There were two worlds that stood above the rest in regards to the level of difficulty in creating them. Toy Story's world was challenging because of the sheer volume of how many original toys they needed to design. Pirates of the Caribbean was tricky as well due to the realistic nature of the world. Nomura admits to being very picky about the art style in the Pirates world, where they would be giving traditionally cartoony characters like Donald and Goofy a hyper-detailed makeover. Disney was reportedly also quite anxious about this, and everyone agreed too much detail would result in characters looking "creepy". There was also the matter of the player's interactions within it.
"It's battle-based, but it's not with Sora: you're riding a ship, and so you have these ship battles that are very different. And with exploring caverns - you have to be really careful because people get lost."
- Kingdom Hearts III's environmental art director.
Edge Magazine also delves into the troubled history of Square Enix, including the bumpy transition to the HD era. Kingdom Hearts III was always a game intended as a title for this generation of consoles (PlayStation 4 / Xbox One) despite development on the game beginning when the PS3 and Xbox 360 were still receiving support from developers (development on Kingdom Hearts III was estimated to have begun in 2012, a year before the next generation of consoles were to be released), and it was destined to be the series' most ambitious and technically demanding game yet.
Trying to develop a project of this magnitude with so many internal and external teams made communication difficult for the Osaka team. They had to find some way to keep everyone on the same page and on the same track towards a clear goal, so their solution was to hold weekly meetings for each team. They'd gather in the break room and each team would present their progress for that week, and everyone would be invited to give feedback. This would be relayed to the team in Square Enix's Tokyo office, and an internal video channel was also created to share information of the teams' progress throughout the company.
Tai Yasue revealed that gameplay design experiments on Kingdom Hearts III actually began on Unreal Engine 3 before development was shifted to Square Enix's in-house engine, Luminous. However, after a full year of developing the game in the Luminous engine, management announced that Kingdom Hearts III would cease development with that engine and production would be restarted in Unreal Engine 4. Nomura notes that it was a decision made by the higher ups at Square Enix.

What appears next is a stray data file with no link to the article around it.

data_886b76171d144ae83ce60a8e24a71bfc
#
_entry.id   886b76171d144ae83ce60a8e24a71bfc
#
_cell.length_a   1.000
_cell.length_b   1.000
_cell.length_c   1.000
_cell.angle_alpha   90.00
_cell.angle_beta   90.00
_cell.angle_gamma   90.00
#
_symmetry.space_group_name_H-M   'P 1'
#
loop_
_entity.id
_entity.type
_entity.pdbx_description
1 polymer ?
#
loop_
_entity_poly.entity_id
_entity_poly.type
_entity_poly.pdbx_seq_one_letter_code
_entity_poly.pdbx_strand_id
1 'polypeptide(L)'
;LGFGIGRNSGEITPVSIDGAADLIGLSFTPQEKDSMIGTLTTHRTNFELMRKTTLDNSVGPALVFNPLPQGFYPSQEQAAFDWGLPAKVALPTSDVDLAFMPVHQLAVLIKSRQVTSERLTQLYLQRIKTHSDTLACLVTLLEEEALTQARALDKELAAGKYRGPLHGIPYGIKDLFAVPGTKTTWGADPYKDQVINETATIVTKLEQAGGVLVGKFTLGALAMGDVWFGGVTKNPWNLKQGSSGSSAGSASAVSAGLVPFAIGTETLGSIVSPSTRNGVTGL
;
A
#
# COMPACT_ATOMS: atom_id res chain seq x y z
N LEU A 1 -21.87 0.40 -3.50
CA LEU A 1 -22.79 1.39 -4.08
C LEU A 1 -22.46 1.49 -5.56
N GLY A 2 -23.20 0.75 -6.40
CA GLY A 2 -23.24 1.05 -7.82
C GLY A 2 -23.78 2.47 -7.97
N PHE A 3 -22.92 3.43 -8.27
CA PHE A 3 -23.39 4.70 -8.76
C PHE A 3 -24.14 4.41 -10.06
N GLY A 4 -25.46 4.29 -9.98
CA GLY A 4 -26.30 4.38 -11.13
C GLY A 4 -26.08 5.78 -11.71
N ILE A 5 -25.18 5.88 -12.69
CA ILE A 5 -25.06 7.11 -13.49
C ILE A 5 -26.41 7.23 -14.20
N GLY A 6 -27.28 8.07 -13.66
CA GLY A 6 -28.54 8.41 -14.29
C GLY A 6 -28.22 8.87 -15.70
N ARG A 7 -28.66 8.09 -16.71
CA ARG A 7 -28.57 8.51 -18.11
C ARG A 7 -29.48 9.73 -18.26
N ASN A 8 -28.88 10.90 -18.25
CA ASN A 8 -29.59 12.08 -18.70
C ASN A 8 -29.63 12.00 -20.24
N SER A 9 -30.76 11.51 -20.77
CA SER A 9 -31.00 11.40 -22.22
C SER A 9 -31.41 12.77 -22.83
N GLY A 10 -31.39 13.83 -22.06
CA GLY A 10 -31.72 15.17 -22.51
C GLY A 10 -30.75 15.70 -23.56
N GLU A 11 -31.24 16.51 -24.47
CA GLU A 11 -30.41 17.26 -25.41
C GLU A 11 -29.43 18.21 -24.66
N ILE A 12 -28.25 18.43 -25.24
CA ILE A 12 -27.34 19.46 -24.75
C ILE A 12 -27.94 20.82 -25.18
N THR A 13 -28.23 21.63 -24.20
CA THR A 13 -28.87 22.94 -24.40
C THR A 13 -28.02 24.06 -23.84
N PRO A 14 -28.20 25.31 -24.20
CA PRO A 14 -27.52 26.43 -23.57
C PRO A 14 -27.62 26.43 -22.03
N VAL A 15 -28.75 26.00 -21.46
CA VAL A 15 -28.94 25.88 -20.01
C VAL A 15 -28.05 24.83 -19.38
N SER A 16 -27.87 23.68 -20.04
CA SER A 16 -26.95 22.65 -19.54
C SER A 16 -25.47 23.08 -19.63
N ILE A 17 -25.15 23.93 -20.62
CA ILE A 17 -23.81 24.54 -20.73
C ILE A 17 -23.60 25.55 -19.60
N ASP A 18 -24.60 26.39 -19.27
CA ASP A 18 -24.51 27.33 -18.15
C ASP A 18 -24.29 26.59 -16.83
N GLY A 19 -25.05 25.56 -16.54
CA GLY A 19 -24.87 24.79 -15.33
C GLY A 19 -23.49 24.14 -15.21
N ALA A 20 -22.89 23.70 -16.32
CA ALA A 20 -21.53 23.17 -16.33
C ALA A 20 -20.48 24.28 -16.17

"The thing with Unreal Engine 4 is it's really easy to experiment, gameplay-wise. We didn't need any assets to start off, so the game designers that aren't artists at all could actually start to test the game. We had a lot to learn. When we started using Unreal Engine 4, we had these study groups - well, not study groups, but we all sort of... There's a tutorial [Edge notes that Yasue recalls a studio full of game designers, unfamiliar with the new engine, poring over Unreal documentation and making their own learning tasks for each of their teams to complete]. I even did that. I made my own robot, a robot that changed shape.
We never used it in the game, we were just testing it out. We had contests too, I remember. Each game designer made something, and we sort of compared it. And this had nothing to do with the game because we had to learn about the engine. That was part of the development timeline, and was something that contributed to and affected the schedule."
- Tai Yasue
Edge notes that the development restart still appears to be a sore spot for Nomura, who lost a whole year of development when they had to rewind and restart development on the game. However, he says the change was ultimately a beneficial one, thanks to Unreal Engine 4 being an all-in-one development engine and Epic Games' aid throughout the entire process.
Because of Kingdom Hearts III's lengthy development, the Osaka team saw an industry that was changing around them. As a result, everything that needed to be included had to be decided early on in development, such as the full roster of worlds. Disney would provide information about new and upcoming movies, including (at that time) Big Hero 6. Nomura didn't reveal any details about the worlds that almost made it into Kingdom Hearts III, due to their potential inclusion in a future title.
It really doesn't matter to me whether or not they're going to be popular, it's just about whether the game is going to benefit from adding them. In past Kingdom Hearts games, we've included a number of more minor titles. It's not only about what's interesting, it's also about variety. Of course, even after that fixed point when we have decided what the worlds are going to be, occasionally there are Disney things that come up afterwards, and I'm like, 'Ah, I wish I could put that in there.'
- Tetsuya Nomura
Although Kingdom Hearts III may be the end of an era for fans, Nomura still has half an eye on the future of the series. At the end of the day, Nomura and the Osaka team simply want to make something good, something that's fun and cool. Everyone just wants the game to be perfect, so they can't deliver a sub-par product. It has to be more than just your average well-made game.
Edge Magazine #328 is available for purchase now. You can download the Edge Magazine app on your phone and purchase the individual issue digitally, or you can import Edge Magazine online (note that this is a subscription).